Spot the difference: mixed results across main trades as carriers work to balance demand and capacity to protect rates
Carriers are resorting to removing significant swathes of capacity on key trade routes with the aim of protecting vulnerable spot rates in the face of weak demand. The success of those strategies, reveals Oslo-based Xeneta, has been mixed.
According to Xeneta, which crowd-sources the latest ocean and air freight rate data from key shippers and suppliers worldwide, some 517,300 TEU – or 25% of the initial capacity offering – has been removed from the Far East to US West Coast corridor over the last five weeks.
“That’s a total of 63 sailings,” comments Patrik Berglund, Xeneta CEO, “a huge amount. After such a protracted period of strong fundamentals for the industry, this shows both a softening of the demand picture, as well as a strengthening of carrier resolve to protect the healthy spot rates which have served them so well.
“It’s a strategy that, for the West Coast routes at least, appears to be paying dividends.”
Berglund points out that spot rates on this trade have remained steady across the period 4 April to 8 May, despite the fact that this route experienced the largest decline in demand in Q1, falling by 3.5% year-on-year. There was actually a marginal increase of USD 30 across the window, with an eventual rate of USD 9 250 per FEU recorded on 8 May.
The other main corridors - Far East to US East Coast and Far East to North Europe – removed less capacity and, it appears, have paid the price.
“The Far East to North Europe trade had the largest fall in spot freight rates, down USD 770 per FEU,” reveals Berglund. “Although a significant number of sailings were blanked – stripping away 13% of capacity (223 000 TEUs) – this was clearly not enough to counteract weak demand. We should also note that capacity this year has been higher than in 2021, and this obviously has a knock-on effect in a softer market.”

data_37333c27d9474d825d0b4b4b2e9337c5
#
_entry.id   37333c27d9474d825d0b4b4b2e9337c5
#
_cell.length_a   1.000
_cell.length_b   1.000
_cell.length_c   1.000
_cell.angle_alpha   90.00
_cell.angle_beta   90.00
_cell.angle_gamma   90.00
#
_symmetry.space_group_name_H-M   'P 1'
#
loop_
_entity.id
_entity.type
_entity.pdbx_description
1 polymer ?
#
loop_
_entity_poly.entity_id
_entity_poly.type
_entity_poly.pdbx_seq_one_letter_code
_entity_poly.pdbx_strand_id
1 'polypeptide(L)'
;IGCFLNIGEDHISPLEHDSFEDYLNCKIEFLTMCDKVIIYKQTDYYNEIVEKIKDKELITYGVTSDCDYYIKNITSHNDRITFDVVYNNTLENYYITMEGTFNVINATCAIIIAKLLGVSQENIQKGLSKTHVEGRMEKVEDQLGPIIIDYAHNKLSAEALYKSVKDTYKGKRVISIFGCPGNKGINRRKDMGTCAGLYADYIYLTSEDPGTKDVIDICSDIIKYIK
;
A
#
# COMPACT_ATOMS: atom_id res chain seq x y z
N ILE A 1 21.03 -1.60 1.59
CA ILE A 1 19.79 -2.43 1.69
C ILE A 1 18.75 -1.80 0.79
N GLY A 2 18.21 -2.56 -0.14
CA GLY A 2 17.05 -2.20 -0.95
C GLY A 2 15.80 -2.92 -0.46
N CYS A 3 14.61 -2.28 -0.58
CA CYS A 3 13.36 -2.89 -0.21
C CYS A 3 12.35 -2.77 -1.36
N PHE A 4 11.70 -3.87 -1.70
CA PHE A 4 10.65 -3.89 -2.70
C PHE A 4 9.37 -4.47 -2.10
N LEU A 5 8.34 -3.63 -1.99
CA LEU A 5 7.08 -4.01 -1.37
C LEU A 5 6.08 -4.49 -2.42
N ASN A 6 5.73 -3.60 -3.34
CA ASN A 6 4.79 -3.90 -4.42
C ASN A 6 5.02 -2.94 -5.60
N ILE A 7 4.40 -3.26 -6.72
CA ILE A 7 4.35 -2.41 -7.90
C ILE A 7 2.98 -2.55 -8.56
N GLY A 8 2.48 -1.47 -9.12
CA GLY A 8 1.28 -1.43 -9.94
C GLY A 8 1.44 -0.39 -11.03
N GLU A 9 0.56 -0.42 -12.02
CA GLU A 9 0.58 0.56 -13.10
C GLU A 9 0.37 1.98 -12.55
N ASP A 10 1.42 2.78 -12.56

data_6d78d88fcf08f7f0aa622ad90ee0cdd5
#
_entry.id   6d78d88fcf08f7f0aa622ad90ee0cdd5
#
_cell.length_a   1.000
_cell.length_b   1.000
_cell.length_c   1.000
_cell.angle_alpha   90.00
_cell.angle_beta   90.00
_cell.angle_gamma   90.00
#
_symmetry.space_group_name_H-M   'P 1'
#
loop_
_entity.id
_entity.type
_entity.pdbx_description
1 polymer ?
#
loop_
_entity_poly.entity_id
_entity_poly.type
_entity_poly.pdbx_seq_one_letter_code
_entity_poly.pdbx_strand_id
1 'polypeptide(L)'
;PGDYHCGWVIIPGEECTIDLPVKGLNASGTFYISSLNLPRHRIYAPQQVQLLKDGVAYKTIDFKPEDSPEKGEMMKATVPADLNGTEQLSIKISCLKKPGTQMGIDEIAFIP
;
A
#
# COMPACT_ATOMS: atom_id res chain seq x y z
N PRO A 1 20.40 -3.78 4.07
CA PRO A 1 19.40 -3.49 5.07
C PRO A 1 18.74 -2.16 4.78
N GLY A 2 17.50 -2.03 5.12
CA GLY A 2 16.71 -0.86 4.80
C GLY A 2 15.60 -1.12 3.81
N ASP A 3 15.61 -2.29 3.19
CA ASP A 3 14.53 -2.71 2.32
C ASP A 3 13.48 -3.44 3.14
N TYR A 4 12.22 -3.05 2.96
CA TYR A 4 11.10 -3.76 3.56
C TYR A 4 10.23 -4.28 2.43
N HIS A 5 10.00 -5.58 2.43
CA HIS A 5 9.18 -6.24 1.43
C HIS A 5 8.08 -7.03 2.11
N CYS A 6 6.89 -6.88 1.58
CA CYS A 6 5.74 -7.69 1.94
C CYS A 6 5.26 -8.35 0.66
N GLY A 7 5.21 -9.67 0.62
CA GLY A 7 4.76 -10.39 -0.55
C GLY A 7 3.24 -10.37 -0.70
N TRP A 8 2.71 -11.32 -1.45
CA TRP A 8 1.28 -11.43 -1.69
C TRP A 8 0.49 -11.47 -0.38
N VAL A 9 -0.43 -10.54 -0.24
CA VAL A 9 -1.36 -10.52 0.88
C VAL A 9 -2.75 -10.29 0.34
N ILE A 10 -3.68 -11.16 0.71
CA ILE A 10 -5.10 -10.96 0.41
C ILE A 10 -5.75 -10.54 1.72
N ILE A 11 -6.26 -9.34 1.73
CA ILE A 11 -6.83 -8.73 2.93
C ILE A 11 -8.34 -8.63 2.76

Healthy demand on the Far East to US East Coast trade led to the smallest number of blanked sailings, amounting to 263 500 TEUs, or 10% of capacity.
“Volumes on this trade are at a record high,” says Berglund, adding that the initial catalyst for this was the switch away from West Coast ports to avoid chronic congestion. “However, the capacity here is now so significant that spot rates are under pressure, with a fall of USD 380 in the five weeks to 8 May. That said, current spot rates of USD 11 600 per FEU are certainly robust, but will they stay that way?”
He concludes: “The only way to know for sure is to keep up to date with the very latest market intelligence. Do that and you should be in a strong position to achieve optimal value in negotiations.”
Xeneta’s platform compiles the latest ocean and air freight rate data aggregated worldwide to deliver unique market insights. Companies participating in the benchmarking and market analytics platform include names such as ABB, Electrolux, Continental, Unilever, Nestle, L’Oréal, Thyssenkrupp, Volvo Group and John Deere, amongst others.